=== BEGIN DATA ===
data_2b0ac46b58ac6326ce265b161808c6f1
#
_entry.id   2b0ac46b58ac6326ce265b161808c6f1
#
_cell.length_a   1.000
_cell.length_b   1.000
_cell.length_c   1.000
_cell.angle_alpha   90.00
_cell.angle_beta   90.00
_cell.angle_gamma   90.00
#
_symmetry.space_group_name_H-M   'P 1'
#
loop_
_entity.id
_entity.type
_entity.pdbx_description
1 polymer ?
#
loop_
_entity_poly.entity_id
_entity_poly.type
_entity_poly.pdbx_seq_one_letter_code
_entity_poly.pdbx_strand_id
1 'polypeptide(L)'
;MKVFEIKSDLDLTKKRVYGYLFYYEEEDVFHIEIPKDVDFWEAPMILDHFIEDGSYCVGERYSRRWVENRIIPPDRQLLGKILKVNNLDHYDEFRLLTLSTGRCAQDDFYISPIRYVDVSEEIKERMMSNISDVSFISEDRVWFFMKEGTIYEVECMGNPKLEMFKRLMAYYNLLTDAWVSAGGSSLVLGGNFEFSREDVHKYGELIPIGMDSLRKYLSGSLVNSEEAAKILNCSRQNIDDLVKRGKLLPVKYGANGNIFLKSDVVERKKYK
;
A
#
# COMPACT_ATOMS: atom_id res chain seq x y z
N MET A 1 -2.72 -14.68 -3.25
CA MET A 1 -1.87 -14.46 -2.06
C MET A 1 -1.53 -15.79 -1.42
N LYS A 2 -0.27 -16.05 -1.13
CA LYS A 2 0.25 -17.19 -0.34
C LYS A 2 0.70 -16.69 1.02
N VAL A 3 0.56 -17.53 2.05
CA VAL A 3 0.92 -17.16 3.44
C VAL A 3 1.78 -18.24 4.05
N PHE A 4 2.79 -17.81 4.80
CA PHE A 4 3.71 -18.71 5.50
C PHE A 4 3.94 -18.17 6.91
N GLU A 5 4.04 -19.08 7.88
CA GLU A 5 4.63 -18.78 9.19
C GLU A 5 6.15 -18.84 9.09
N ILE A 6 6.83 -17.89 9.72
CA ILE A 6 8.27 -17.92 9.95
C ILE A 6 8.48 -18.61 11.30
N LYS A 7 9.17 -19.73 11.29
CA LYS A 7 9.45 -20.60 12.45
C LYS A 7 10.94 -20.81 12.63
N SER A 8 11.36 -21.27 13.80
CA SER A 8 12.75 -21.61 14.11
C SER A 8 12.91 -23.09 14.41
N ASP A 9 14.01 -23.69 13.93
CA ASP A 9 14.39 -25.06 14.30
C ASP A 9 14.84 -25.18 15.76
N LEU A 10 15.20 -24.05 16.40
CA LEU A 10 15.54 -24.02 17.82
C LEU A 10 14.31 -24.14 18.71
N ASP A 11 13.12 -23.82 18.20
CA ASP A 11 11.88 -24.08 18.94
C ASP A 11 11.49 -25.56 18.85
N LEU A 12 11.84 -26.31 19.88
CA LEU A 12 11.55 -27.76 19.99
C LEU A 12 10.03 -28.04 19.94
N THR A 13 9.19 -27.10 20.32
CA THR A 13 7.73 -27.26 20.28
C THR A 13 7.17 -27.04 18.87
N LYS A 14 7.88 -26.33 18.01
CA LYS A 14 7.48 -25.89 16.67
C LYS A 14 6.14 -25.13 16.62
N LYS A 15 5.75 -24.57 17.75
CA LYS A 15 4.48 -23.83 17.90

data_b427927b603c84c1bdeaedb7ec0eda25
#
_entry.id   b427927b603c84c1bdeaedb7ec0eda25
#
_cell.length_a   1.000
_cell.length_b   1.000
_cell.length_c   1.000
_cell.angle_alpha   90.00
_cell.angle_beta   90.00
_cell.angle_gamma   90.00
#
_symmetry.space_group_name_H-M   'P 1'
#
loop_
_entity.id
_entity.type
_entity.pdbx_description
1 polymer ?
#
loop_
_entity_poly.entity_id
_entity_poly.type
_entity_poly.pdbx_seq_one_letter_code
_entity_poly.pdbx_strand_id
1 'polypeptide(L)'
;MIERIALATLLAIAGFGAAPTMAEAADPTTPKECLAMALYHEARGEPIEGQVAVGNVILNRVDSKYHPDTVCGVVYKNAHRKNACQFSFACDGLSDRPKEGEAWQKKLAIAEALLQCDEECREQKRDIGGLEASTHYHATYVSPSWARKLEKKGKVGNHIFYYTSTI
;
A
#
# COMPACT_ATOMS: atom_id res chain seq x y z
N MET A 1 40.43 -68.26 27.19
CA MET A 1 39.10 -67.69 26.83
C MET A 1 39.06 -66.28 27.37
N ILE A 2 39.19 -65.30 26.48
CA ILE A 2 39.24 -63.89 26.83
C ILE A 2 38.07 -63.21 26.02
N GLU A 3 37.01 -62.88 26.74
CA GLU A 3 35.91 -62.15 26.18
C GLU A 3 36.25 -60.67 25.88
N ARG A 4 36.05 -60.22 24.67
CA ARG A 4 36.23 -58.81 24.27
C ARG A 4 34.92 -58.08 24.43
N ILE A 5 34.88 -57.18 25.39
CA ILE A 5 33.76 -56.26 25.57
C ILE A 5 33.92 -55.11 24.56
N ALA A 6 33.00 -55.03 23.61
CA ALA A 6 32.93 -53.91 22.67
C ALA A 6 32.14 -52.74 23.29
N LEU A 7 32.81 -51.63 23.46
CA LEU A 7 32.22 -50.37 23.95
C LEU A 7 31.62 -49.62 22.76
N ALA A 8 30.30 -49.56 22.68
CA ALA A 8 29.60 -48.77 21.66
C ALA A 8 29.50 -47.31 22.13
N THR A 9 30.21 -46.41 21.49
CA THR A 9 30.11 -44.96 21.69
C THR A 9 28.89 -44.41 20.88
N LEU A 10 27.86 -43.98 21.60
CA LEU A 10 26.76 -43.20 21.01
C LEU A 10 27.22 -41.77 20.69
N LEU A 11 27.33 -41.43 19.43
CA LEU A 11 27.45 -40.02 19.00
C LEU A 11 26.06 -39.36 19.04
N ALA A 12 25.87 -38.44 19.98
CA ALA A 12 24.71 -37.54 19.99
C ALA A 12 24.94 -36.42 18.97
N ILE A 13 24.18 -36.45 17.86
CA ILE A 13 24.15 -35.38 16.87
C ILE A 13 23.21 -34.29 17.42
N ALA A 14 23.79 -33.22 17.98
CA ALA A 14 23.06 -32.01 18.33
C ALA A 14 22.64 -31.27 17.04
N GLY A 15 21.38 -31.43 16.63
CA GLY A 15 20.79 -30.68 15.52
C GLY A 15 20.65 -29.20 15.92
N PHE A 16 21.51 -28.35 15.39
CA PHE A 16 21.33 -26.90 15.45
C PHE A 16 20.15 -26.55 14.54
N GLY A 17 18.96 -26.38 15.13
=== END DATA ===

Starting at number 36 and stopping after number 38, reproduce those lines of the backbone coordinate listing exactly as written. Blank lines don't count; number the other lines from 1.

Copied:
C LYS A 2 0.70 -16.69 1.02
N VAL A 3 0.56 -17.53 2.05
CA VAL A 3 0.92 -17.16 3.44